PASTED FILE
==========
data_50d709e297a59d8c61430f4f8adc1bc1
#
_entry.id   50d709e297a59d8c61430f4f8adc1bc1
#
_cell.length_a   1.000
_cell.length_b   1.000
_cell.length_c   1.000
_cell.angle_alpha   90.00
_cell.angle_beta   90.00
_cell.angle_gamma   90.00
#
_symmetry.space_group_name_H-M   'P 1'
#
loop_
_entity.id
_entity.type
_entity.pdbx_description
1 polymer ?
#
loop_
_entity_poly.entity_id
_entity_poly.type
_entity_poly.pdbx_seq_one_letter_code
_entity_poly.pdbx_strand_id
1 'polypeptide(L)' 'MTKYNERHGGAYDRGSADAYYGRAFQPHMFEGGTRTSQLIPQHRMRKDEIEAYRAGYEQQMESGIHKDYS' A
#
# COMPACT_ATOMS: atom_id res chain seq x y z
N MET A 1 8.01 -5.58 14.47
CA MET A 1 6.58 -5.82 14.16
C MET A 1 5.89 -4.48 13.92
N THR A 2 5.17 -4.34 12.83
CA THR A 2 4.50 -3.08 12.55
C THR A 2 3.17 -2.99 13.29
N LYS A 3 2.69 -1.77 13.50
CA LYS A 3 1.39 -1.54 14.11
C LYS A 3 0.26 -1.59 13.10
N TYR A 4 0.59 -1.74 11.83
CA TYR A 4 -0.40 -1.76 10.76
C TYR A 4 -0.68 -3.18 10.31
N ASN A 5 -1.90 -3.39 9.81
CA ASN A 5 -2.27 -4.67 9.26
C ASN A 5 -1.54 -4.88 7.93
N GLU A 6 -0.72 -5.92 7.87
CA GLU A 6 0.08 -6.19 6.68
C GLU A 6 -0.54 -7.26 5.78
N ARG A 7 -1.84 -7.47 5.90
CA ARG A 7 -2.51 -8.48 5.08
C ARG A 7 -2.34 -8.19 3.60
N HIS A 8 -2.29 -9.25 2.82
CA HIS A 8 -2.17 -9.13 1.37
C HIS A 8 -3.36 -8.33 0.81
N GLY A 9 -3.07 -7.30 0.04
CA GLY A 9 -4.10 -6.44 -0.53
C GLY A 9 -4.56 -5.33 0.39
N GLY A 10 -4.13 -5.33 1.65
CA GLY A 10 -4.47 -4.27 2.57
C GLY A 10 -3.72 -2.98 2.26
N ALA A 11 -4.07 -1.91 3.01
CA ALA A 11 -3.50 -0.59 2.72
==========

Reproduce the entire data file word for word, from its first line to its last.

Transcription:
data_50d709e297a59d8c61430f4f8adc1bc1
#
_entry.id   50d709e297a59d8c61430f4f8adc1bc1
#
_cell.length_a   1.000
_cell.length_b   1.000
_cell.length_c   1.000
_cell.angle_alpha   90.00
_cell.angle_beta   90.00
_cell.angle_gamma   90.00
#
_symmetry.space_group_name_H-M   'P 1'
#
loop_
_entity.id
_entity.type
_entity.pdbx_description
1 polymer ?
#
loop_
_entity_poly.entity_id
_entity_poly.type
_entity_poly.pdbx_seq_one_letter_code
_entity_poly.pdbx_strand_id
1 'polypeptide(L)' 'MTKYNERHGGAYDRGSADAYYGRAFQPHMFEGGTRTSQLIPQHRMRKDEIEAYRAGYEQQMESGIHKDYS' A
#
# COMPACT_ATOMS: atom_id res chain seq x y z
N MET A 1 8.01 -5.58 14.47
CA MET A 1 6.58 -5.82 14.16
C MET A 1 5.89 -4.48 13.92
N THR A 2 5.17 -4.34 12.83
CA THR A 2 4.50 -3.08 12.55
C THR A 2 3.17 -2.99 13.29
N LYS A 3 2.69 -1.77 13.50
CA LYS A 3 1.39 -1.54 14.11
C LYS A 3 0.26 -1.59 13.10
N TYR A 4 0.59 -1.74 11.83
CA TYR A 4 -0.40 -1.76 10.76
C TYR A 4 -0.68 -3.18 10.31
N ASN A 5 -1.90 -3.39 9.81
CA ASN A 5 -2.27 -4.67 9.26
C ASN A 5 -1.54 -4.88 7.93
N GLU A 6 -0.72 -5.92 7.87
CA GLU A 6 0.08 -6.19 6.68
C GLU A 6 -0.54 -7.26 5.78
N ARG A 7 -1.84 -7.47 5.90
CA ARG A 7 -2.51 -8.48 5.08
C ARG A 7 -2.34 -8.19 3.60
N HIS A 8 -2.29 -9.25 2.82
CA HIS A 8 -2.17 -9.13 1.37
C HIS A 8 -3.36 -8.33 0.81
N GLY A 9 -3.07 -7.30 0.04
CA GLY A 9 -4.10 -6.44 -0.53
C GLY A 9 -4.56 -5.33 0.39
N GLY A 10 -4.13 -5.33 1.65
CA GLY A 10 -4.47 -4.27 2.57
C GLY A 10 -3.72 -2.98 2.26
N ALA A 11 -4.07 -1.91 3.01
CA ALA A 11 -3.50 -0.59 2.72